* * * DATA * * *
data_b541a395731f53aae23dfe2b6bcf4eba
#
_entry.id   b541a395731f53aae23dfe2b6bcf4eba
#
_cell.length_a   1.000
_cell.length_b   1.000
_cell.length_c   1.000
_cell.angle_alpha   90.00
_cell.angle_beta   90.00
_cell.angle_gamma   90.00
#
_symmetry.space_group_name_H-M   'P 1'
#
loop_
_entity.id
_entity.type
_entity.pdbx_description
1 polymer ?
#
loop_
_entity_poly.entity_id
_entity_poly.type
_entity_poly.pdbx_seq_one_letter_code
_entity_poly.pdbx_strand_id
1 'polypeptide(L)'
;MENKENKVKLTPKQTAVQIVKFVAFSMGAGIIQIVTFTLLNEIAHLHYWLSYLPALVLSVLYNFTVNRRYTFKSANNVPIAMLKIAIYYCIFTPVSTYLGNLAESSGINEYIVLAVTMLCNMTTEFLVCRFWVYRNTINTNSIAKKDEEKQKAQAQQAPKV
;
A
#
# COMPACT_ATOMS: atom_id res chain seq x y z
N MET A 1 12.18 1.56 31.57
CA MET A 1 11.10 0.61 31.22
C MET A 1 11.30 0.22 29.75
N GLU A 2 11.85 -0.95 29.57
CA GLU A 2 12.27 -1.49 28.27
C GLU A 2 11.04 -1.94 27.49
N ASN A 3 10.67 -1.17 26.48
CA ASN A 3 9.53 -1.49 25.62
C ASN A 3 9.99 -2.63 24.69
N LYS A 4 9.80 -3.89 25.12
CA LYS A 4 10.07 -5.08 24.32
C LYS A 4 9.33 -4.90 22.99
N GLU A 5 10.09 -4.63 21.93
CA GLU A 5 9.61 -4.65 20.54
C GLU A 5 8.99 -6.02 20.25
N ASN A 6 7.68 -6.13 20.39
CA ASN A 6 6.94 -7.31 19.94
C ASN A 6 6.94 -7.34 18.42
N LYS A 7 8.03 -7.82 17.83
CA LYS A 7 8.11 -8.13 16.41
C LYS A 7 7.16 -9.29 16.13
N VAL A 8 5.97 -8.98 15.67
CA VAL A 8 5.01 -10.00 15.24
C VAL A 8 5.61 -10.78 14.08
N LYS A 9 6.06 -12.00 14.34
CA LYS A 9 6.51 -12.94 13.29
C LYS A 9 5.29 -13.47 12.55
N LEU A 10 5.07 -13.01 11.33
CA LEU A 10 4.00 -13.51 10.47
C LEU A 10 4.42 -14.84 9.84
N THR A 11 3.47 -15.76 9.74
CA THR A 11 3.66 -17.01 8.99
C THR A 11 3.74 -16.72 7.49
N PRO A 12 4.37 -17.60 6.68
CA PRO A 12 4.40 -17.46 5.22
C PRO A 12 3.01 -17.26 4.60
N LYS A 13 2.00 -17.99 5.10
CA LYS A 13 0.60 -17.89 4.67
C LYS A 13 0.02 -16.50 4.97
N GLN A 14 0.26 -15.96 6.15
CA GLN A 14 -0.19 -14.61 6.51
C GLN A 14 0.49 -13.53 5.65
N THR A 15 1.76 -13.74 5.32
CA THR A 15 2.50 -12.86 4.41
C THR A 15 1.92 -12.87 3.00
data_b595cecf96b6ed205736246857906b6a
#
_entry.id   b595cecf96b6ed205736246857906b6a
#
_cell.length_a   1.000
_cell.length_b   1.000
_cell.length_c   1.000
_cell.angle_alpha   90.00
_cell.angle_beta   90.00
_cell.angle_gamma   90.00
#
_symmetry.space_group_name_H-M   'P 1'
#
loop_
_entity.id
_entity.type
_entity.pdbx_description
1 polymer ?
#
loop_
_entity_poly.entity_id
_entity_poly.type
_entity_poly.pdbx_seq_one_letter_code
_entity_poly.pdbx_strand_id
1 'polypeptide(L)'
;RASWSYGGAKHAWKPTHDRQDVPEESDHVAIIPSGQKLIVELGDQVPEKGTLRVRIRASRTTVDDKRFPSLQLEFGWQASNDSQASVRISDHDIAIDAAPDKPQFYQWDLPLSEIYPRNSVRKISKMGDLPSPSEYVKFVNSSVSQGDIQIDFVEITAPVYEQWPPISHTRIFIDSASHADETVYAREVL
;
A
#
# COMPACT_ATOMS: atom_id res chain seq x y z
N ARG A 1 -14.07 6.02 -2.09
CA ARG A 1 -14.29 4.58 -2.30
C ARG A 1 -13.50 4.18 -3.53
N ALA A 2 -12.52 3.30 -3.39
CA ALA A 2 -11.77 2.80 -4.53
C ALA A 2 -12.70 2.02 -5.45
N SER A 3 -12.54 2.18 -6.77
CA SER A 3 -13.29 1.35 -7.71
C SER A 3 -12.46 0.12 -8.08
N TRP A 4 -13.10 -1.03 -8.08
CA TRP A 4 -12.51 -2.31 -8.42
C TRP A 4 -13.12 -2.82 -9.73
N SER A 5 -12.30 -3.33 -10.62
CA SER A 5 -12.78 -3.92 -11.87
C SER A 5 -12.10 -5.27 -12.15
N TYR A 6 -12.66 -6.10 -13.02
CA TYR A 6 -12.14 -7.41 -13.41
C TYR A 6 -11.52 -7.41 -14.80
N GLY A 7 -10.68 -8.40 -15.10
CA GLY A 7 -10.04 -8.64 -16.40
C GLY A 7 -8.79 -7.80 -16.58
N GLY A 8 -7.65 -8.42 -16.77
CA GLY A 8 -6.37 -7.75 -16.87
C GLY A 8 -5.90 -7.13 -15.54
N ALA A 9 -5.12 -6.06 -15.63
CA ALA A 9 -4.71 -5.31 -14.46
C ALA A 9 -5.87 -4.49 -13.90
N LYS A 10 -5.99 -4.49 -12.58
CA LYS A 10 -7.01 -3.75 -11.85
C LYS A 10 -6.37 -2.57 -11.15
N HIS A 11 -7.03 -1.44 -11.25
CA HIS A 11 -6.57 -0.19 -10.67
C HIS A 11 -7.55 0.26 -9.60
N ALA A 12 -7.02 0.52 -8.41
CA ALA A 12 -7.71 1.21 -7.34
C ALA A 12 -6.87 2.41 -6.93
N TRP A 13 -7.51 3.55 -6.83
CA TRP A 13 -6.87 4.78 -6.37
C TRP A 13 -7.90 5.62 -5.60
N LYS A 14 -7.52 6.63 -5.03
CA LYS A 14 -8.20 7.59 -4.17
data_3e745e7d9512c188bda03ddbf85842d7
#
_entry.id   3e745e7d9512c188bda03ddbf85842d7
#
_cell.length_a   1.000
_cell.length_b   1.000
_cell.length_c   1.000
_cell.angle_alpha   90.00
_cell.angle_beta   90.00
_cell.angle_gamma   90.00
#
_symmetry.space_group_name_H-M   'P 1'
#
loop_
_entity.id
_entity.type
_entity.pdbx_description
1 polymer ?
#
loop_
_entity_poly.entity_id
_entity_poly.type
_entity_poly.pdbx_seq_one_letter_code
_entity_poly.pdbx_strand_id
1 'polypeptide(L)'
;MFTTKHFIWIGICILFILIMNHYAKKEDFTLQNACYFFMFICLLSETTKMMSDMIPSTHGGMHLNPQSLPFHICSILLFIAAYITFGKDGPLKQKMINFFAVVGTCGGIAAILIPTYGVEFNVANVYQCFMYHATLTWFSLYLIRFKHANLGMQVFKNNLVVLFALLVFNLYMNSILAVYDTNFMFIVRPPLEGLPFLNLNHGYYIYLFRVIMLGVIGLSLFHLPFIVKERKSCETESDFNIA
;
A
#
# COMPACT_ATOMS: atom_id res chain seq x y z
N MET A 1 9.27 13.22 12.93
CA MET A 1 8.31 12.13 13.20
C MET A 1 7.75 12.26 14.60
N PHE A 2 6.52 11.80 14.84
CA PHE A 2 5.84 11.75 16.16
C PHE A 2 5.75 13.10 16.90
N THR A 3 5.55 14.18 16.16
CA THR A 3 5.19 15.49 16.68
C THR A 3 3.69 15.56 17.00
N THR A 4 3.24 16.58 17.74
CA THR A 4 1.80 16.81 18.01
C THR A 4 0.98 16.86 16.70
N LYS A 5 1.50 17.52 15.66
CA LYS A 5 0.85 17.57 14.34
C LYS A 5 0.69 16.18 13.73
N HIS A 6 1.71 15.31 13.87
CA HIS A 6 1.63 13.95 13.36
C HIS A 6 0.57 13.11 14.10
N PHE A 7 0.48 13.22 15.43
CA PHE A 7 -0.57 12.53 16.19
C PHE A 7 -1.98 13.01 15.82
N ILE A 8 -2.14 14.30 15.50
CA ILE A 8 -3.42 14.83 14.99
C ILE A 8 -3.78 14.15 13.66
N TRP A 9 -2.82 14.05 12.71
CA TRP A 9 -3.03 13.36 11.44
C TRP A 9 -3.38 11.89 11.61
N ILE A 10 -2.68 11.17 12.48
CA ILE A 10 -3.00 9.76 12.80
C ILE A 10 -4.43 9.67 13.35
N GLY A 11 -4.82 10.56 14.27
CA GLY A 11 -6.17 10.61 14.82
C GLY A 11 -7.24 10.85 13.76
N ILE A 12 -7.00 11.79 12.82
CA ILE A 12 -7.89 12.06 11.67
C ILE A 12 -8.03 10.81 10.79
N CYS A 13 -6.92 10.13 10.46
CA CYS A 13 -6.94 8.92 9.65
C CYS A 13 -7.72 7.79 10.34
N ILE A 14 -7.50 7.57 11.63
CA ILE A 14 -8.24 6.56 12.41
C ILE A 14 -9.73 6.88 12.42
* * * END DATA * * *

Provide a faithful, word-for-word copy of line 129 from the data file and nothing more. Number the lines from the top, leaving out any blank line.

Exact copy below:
C GLY A 8 -5.90 -7.13 -15.54